Farming. Organic, local and… urban, western businessmen’s bet

You might have to go a little crazy to embark on an adventure like LISAqua’s: producing high-quality shrimp near towns “to move production as close to consumers as possible”. An environmental and consumer quality issue working since 2018, Charlotte Schulink, PhD in marine biology, Gabriel Bonio, director of marketing for a digital startup, and Carolyn Maddock, an engineer from the School of Mines after working 8 years at Areva. After 4 years of research and development, Nantes filed a patent for the production of shrimp in a closed circuit. Today, the trio-bred prawns grow in large ponds, sheltered in a shed in Saint-Herblain. LISAqua delivers 200 kg of prawns per week to fishmongers, chefs and wholesalers in the area. What entices the client group that grows from year to year: aquaculture that respects the environment, “inspired by nature”answers to Director of Marketing and Finance, Gabriel Boone.

as in nature

He details: ” The principle of shared culture is applied. Besides prawns, bacteria and marine invertebrates also develop. They will capture, process and transform the solid effluent from the shrimp. This is the principle of biodiversity, He explains. This technology allows us to eliminate antibiotic treatments but also to reduce contamination associated with shrimp waste and discharge ». The process developed by Lisaqua saves resources compared to conventional shrimp farming: 20% less feed, 100% antibiotics and additives eliminated, and 99% water saved. Validated production model near Nantes, LISAqua attacks a larger model in the Paris region, more precisely in Seine-et-Marne. But in addition to developing their own farms, the founders want to sell licenses to operate their own modular aquaculture farms, so that local prawns are offered almost everywhere in France or elsewhere to the population at a price equal to the premium shrimp, but at the import one finds in the stalls .

Vertical supports for seedlings

On an area of ​​40 square metres, Florentaise d’Angers vertical farm gives an idea of ​​the potential of urban farming. | Florentise

In the world of aromatic plants, salads, radishes, spinach sprouts and more, this innovation comes from a representative established since 1973, specializing in potting soil, mulching, or soil amendment, for gardeners, professionals or individuals. Indeed, in the products of the urban range of the family group La Florentaise is the HRVST vertical farm. A project started by Antoine Chopin, grandson of the founder, and now international director of innovation for the group. Together with François Tremblay, an engineer who worked on issues of improved lighting to ensure the growth of industrial facilities, he launched the first urban farm on 10 levels in Saint-Mars-du-Désert, and then another in Angers. Advantage: Low floor space needed and the device can even be installed in the Paris metro!

Protect the soil without harming the environment

Innovation, Group Chairman and CEO Jean-Pascal Chopin, Antoine’s father, encourages it especially if it comes to helping feed the planet without harming the soil or the environment. “Participation in preserving the environment is a matter of survival instinct,” Says the commander. Originally, the company worked with peat, the main ingredient for growth media produced by the decomposition of plants over thousands of years. “Non-renewables, we had to anticipate that they would disappear one day and find sustainable and effective alternatives.He says. We went to get wood waste from sawmills. Once dried, it blends perfectly into the soil composition and is respectful of the environment. »Pioneering, fruitful innovation strategy. The group now employs 330 people in about ten locations in France and abroad and presents Double-digit growth, around 40% in 2021, says Jean-Pascal Chopin. Its expertise in peat-free soils is a strength when in 2050 the signatories to COP21 committed to halting the exploitation of peatlands once and for all.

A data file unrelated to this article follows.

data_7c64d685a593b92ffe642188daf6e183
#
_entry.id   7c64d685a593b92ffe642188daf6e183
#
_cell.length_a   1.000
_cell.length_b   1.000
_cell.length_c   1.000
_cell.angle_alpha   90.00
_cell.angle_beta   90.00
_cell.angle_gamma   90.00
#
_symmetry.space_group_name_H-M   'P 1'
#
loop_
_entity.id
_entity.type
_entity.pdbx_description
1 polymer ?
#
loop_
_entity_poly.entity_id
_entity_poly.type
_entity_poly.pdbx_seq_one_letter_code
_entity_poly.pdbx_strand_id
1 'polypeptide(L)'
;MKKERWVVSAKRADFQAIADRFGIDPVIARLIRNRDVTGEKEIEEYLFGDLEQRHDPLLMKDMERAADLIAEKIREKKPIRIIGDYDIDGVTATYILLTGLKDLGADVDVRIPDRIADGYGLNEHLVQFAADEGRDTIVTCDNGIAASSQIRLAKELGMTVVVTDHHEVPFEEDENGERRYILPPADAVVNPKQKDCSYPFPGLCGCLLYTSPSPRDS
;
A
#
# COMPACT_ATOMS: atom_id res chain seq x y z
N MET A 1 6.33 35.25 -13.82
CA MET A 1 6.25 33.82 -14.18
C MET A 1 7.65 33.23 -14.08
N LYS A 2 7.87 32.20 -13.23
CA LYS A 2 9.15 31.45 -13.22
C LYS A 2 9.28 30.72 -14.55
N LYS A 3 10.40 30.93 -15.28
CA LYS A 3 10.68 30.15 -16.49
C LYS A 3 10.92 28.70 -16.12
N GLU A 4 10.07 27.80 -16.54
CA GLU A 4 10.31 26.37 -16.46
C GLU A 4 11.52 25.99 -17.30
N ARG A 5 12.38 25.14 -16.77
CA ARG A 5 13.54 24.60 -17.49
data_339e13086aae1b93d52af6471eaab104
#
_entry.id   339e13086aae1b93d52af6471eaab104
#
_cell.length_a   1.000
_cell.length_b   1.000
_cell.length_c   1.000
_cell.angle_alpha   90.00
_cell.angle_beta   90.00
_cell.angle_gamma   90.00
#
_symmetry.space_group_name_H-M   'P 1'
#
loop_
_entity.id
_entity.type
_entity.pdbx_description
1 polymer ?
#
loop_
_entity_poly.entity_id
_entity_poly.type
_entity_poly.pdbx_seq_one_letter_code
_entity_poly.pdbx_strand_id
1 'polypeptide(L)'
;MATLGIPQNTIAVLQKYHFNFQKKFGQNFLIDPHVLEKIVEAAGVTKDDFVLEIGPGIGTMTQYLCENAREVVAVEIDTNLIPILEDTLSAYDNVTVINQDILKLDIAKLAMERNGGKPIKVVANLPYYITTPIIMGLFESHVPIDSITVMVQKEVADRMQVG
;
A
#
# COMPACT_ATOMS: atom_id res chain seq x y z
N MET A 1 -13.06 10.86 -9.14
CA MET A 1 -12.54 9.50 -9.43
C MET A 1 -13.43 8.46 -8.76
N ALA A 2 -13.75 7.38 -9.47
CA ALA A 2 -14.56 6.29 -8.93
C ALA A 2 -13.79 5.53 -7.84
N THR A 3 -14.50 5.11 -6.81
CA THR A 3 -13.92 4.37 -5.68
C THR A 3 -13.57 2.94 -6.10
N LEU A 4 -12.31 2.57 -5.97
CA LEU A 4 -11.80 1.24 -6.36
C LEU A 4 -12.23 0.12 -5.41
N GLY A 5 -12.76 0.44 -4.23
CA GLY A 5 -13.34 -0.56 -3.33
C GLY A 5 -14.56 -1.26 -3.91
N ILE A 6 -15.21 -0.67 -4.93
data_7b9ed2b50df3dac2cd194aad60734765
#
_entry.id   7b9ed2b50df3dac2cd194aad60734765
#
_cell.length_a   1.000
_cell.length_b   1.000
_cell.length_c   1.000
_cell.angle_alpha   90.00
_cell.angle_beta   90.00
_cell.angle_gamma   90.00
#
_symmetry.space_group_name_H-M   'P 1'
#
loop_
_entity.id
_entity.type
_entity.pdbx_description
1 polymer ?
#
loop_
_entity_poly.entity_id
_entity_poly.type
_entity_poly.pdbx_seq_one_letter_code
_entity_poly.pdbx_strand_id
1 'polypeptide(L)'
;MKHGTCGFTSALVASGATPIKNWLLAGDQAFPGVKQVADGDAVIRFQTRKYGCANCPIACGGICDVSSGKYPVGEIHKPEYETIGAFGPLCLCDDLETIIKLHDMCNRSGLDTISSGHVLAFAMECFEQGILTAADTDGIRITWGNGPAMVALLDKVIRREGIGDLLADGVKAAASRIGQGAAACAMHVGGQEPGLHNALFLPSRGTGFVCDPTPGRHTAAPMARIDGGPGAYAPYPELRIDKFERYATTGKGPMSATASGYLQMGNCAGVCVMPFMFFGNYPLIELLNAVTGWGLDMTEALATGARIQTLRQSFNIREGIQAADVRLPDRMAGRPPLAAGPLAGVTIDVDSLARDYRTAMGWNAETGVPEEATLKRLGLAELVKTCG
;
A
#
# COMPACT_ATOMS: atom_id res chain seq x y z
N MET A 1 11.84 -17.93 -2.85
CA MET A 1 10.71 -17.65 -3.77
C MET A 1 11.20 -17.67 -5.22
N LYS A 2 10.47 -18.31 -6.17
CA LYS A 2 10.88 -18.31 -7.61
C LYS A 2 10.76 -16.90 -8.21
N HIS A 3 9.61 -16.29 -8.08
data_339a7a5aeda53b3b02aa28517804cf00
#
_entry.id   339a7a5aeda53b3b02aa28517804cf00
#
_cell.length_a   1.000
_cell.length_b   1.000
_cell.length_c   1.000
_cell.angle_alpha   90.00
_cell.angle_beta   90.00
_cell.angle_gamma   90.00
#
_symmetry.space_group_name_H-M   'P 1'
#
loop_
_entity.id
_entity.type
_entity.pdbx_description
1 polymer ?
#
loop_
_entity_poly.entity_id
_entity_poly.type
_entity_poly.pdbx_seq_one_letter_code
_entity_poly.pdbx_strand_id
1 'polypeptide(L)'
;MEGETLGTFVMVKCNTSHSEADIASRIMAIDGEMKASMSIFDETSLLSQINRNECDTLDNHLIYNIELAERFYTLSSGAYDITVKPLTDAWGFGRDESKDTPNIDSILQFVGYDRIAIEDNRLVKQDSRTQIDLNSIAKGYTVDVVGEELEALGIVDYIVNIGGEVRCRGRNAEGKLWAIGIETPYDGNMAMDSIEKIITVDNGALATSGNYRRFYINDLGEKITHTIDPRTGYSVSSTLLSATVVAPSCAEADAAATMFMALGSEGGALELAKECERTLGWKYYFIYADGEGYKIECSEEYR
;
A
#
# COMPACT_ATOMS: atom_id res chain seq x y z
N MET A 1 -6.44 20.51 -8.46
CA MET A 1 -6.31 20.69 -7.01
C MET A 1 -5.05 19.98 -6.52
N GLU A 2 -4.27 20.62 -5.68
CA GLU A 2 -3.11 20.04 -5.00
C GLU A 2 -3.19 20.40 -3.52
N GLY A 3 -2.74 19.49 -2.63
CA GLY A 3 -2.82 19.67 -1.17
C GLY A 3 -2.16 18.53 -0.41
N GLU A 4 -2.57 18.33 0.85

educational farm

Breizh Café founder Bertrand Larcher wants to relaunch buckwheat production in Brittany. The owner of the restaurant took the lead on his farm Breizh Café in Saint-Coulomb | Farm Breeze Coffee

Good local, fresh and seasonal produce, Bertrand Larcher, the restaurateur loves it and wants to discover it, in Brittany as in Japan or in Paris. The founder of Breizh Café, in 2004, wants through his restaurants to highlight both organic milk from Froment du Léon cows raised in Laignelet as well as oysters from Cancales or buckwheat, a plant whose cultivation has become scarce and would like to see anew. In love with peasant life, the entrepreneur created Breizh Café Farm in 2017: a 12-hectare farm for educational purposes, located in Saint-Coulomb. Forced to close by the Covid crisis, while in confinement, Bertrand Larcher decided to make it a playground by planting apple trees to make homemade cider and embarking on growing organic buckwheat to make flour for his pies. Once harvested, the beans are dried and cleaned, then ripened for six months in large bags before being ground to stone at the Moulin de la Fatigue in Vitré.

Re-launch buckwheat production

These products and local knowledge, Bertrand Laricher also promotes through his association Kouer Breizhat (“Breton peasant”), which encourages Breton farmers to grow buckwheat. Objective: to reduce buckwheat imports. 70% of the buckwheat consumed in France comes from elsewhere. For a chef, moving production is also a way to reduce his environmental footprint.

Find the electronic file on the file Best Entrepreneur of the Year 2022 award from EY

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